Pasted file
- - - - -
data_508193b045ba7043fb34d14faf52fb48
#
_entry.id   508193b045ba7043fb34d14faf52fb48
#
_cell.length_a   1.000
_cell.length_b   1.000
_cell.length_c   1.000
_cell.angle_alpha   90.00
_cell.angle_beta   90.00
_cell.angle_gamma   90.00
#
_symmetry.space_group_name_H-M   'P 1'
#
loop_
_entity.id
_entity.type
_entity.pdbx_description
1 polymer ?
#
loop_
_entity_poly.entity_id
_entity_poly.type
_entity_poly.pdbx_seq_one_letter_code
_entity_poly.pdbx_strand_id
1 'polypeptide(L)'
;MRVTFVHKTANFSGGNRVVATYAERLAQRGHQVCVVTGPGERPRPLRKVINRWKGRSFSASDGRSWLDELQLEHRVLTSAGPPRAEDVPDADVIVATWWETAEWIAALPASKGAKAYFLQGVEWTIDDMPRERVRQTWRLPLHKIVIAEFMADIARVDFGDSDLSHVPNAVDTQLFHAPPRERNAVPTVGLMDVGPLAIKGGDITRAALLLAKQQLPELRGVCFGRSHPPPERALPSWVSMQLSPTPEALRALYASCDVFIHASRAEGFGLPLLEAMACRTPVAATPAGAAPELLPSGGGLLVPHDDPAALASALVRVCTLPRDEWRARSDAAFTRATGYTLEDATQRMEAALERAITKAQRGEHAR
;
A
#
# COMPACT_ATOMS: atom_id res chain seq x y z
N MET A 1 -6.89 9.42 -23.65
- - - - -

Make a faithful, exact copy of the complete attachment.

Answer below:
data_508193b045ba7043fb34d14faf52fb48
#
_entry.id   508193b045ba7043fb34d14faf52fb48
#
_cell.length_a   1.000
_cell.length_b   1.000
_cell.length_c   1.000
_cell.angle_alpha   90.00
_cell.angle_beta   90.00
_cell.angle_gamma   90.00
#
_symmetry.space_group_name_H-M   'P 1'
#
loop_
_entity.id
_entity.type
_entity.pdbx_description
1 polymer ?
#
loop_
_entity_poly.entity_id
_entity_poly.type
_entity_poly.pdbx_seq_one_letter_code
_entity_poly.pdbx_strand_id
1 'polypeptide(L)'
;MRVTFVHKTANFSGGNRVVATYAERLAQRGHQVCVVTGPGERPRPLRKVINRWKGRSFSASDGRSWLDELQLEHRVLTSAGPPRAEDVPDADVIVATWWETAEWIAALPASKGAKAYFLQGVEWTIDDMPRERVRQTWRLPLHKIVIAEFMADIARVDFGDSDLSHVPNAVDTQLFHAPPRERNAVPTVGLMDVGPLAIKGGDITRAALLLAKQQLPELRGVCFGRSHPPPERALPSWVSMQLSPTPEALRALYASCDVFIHASRAEGFGLPLLEAMACRTPVAATPAGAAPELLPSGGGLLVPHDDPAALASALVRVCTLPRDEWRARSDAAFTRATGYTLEDATQRMEAALERAITKAQRGEHAR
;
A
#
# COMPACT_ATOMS: atom_id res chain seq x y z
N MET A 1 -6.89 9.42 -23.65